independent

Saturday 30 August 2014

Heavy trucks flouting weight restrictions at Crosslanes

Hubert Murphy

Published 09/04/2014 | 05:28

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The council has reiterated that there is no ‘suitable alternative route’ to Patrick Street for HGV traffic servicing the port/town centre.

IT'S BEEN claimed that heavy trucks are ignoring weight restrictions at Crosslanes, amidst confirmation from the council that they won't be banning the HGVs from using the ancient byway at Patrick Street.

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IT'S BEEN claimed that heavy trucks are ignoring weight restrictions at Crosslanes, amidst confirmation from the council that they won't be banning the HGVs from using the ancient byway at Patrick Street.

In a report to the borough council last Monday, town clerk Joan Martin said that a traffic survey carried out in March had reaffirmed their views in relation to traffic loads in the area.

'At the request of the members it was agreed to examine further the proposal to ban Heavy Goods Vehicles (HGVs) from Patrick Street. As part of this process a traffic survey of HGVs was carried out by the Council's engineering staff,' she said.

On March 3 between 8 a.m. and 5 p.m., a survey was carred out on Patrick Street with checks in Crosslanes, Bothar Brugha and North Stand.

One-hundred-and sixty-seven HGVs used Patrick Street, 341 on North Strand, 98 on Bothar Brugha and a staggering 309 on Crosslanes.

'It is noted that many HGVs continue to use Crosslanes notwithstanding the existing HGV ban that is in place,' she added.

The percentages of buses for each location are as follows: Patrick Street, 41 per cent; Crosslanes, ten per cent; North Strand, eight per cent; Bothar Brugha, 52 per cent.

'The residents of Patrick Street have requested that HGV traffic is banned from using Patrick Street. if such a ban were introduced, it is likely that HGV traffic from the R132 north of Drogheda would re-route via Cockle Road, Carstown Road, Blackstaff, Newtownstalaban to R167 Baltray Road. These roads are narrow and winding with frequent bends. HGV traffic existing in the M01 at Mell interchange is likely to travel south on the R132 to St. Mary's Bridge, North Strand to R167 Baltray Road, an already congested urban road network.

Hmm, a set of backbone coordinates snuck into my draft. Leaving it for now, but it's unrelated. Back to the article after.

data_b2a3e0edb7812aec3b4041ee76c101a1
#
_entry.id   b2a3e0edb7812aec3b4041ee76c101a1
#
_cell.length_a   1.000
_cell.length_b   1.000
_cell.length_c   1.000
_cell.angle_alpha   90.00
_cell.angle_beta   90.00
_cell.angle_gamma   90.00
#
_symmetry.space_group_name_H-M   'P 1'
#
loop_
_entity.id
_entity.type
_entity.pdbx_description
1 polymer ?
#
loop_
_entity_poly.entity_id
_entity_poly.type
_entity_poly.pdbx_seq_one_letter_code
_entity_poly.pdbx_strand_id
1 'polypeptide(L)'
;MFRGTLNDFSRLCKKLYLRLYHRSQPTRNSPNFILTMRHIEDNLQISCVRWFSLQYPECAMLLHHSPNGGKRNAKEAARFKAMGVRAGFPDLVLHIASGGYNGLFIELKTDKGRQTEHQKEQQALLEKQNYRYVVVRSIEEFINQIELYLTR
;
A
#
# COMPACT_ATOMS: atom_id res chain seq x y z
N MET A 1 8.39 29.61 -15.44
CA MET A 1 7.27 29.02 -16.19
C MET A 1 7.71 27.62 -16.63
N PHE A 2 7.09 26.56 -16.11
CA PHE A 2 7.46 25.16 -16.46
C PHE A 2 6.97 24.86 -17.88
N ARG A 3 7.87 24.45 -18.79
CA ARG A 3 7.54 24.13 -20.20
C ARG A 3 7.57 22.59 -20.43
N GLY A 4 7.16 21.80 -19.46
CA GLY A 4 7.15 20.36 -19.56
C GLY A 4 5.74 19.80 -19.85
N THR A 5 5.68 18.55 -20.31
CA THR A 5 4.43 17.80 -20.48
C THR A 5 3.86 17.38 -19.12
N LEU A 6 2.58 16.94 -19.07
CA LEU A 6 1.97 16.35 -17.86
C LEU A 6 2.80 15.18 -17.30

'HGV traffic servicing business in the town centre and environs which currently use Patrick Street would have to find alternative routes through the town centre i.e. Narrow West Street, West Street and/or residential areas i.e. Bothar Brugha, requiring difficult turning manoeuvres particularly at Narrow West Street and The Thostel Junction, which would increase hazards for pedestrians in the town centre areas and also at schools at Bothar Brugha,' the town clerk claimed.

She added they had contacted the gardaí and they 'would not be in favour of introducing a weight restriction on Patrick Street.'

'Currently there is no suitable alternative route for HGV traffic servicing the Port and/or town centre and businesses accessed by this route,' she continued.

The council said a suitable alternative route for Port traffic will be available with the introduction of the Northern Cross Route.

Cllr Paul Bell said he was 'astonished' at the number of HGV movements identified on Crosslanes.

'It totalled 309 in one day which in itself is remarkable in light of the fact that this specific area has an existing weight restriction and HGV ban in place which is obviously not being enforced.'

Drogheda Independent

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